Thursday, August 23, 2012

I'm done with digital!

For the last 2 maybe 3 months now, I am (was) struggling with my photography. I hit a so called dry spell. A plateau. A place where I did not see any photographs anymore. Everything looked plain. Everything I did looked plain. Seen it all before. I was producing work that did not excite me anymore. (Except for the work I did in Claresholm. That area just keeps me inspired...)

In my previous post about it (see below) I said I wasn't worrying about it too much. And that I was concentrating on other stuff regarding my 'career'. And so I did for a while (and I still have to tell you the HUGE news but I'm still keeping that buried for a little bit longer).

I was lucky enough to start photographing at the end of the film era. It was 2000. And digital photography was in it's infancy. Heck, digital just sucked back then. In 2005 I got my first DSLR. And since then I've never felt a real connection with photography anymore. Everything was dictated by the limitations of the digital gear.
That was until I got the RB67 about 8 months ago. Together with the smell of the chemicals it got me excited again. It transported me back to my personal happy place. Now the work I produced so far with the camera sucks but that is just the point. It proves that digital has made me a lazy photographer.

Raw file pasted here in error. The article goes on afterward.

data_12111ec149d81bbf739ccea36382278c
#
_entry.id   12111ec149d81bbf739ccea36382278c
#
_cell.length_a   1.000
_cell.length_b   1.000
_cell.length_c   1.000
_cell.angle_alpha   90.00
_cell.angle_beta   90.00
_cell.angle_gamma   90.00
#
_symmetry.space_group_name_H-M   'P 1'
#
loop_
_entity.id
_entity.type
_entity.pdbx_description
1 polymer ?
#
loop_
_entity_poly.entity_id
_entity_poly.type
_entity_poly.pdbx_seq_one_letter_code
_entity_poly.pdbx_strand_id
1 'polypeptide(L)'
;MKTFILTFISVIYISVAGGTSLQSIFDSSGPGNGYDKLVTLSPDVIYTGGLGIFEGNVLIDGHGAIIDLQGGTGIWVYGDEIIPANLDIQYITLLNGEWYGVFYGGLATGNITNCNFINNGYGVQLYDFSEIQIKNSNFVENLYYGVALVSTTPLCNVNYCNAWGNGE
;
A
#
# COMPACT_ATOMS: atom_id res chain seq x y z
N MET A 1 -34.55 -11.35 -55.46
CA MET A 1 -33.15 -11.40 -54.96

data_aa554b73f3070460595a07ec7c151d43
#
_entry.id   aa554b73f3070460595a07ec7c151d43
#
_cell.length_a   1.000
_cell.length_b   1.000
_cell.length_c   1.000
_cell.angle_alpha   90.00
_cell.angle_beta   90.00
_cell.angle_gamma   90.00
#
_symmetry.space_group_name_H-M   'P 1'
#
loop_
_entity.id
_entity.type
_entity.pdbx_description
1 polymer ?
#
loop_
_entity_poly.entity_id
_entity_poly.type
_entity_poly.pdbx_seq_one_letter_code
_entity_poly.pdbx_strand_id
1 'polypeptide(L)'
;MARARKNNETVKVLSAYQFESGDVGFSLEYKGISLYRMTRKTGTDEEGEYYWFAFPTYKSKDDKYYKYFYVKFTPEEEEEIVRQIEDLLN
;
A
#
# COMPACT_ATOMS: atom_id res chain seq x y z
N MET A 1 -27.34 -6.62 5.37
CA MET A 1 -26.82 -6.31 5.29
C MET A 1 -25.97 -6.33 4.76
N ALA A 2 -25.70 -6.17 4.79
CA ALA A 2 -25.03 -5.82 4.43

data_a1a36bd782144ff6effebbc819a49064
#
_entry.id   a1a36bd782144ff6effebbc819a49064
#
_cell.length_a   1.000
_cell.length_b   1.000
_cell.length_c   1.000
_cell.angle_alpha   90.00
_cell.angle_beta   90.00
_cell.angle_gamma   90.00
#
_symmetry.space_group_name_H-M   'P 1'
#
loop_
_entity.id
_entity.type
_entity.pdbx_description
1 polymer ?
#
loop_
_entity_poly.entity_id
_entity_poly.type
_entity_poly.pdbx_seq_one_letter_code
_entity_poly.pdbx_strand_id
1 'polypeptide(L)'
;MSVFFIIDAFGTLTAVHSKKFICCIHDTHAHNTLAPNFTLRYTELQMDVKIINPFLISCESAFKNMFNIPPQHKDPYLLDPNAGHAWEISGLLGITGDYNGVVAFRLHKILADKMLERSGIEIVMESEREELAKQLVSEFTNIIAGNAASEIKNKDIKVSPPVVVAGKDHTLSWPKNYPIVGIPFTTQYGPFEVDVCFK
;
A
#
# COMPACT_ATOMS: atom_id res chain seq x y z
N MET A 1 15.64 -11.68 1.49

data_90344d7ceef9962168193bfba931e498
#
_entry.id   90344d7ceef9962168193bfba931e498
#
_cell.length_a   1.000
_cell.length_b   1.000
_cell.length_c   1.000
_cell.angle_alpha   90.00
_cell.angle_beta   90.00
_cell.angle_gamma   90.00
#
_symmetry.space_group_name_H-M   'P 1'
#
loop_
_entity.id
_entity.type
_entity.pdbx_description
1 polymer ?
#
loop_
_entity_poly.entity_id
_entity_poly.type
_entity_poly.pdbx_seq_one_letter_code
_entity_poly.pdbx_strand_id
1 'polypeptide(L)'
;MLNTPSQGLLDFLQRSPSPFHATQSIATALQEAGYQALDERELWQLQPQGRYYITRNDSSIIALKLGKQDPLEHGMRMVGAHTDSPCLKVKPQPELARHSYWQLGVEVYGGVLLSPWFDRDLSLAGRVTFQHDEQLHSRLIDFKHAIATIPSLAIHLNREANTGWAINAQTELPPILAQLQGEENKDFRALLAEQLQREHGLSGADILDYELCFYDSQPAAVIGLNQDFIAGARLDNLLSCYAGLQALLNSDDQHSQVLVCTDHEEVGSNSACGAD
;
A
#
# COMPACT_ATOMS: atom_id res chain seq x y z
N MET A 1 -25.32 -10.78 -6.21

Yesterday I made a big decision though. And it felt liberating. Instantly I had a new spring in my step. Instantly I was motivated and excited about making art again. I decided to go full time back to film (except for some commercial work and my aurorae photography of course). A huge leap. I feel like I crawled out of a hole.

The reason WHY, is not easily explained in 2 words.

A lot of people will call me a 'purist' or 'different' and people have even gone so far as calling me an 'elitist' by going back to film. But the thing is. It's NOT about being special or me being the odd one in the group. That has nothing to do with it. The main reason I can give you about the why is because of something called 'inner satisfaction'.

It took me a long time to figure out that making art is not about making money (it's a plus), it's not about the hundreds of like's on sites like Facebook or Flickr, it's not about the +1's or how many people have you in their circles on Google+. It is certainly NOT about being better than anybody else, or to be able to use 'better' or more expensive gear than anybody else. No It's about satisfying your own soul. Something my work only gave me a few times in the past.

Another big thing is this. I don't want to let this darkroom film era die. I believe there will ALWAYS be a place for it. Doing the stuff I do, I feel like I HAVE to do it on film. Photographing the beauty of nature has to be done on something organic. It needs to be an organic process. Something that only YOU can do.
Making a perfect print is technically challenging. And a lot of people have no clue what they are missing and how much FUN that can be. The satisfaction I got in the past from producing a beautiful fiber based silver print is beyond anything I've experienced in the past few years I tell you that.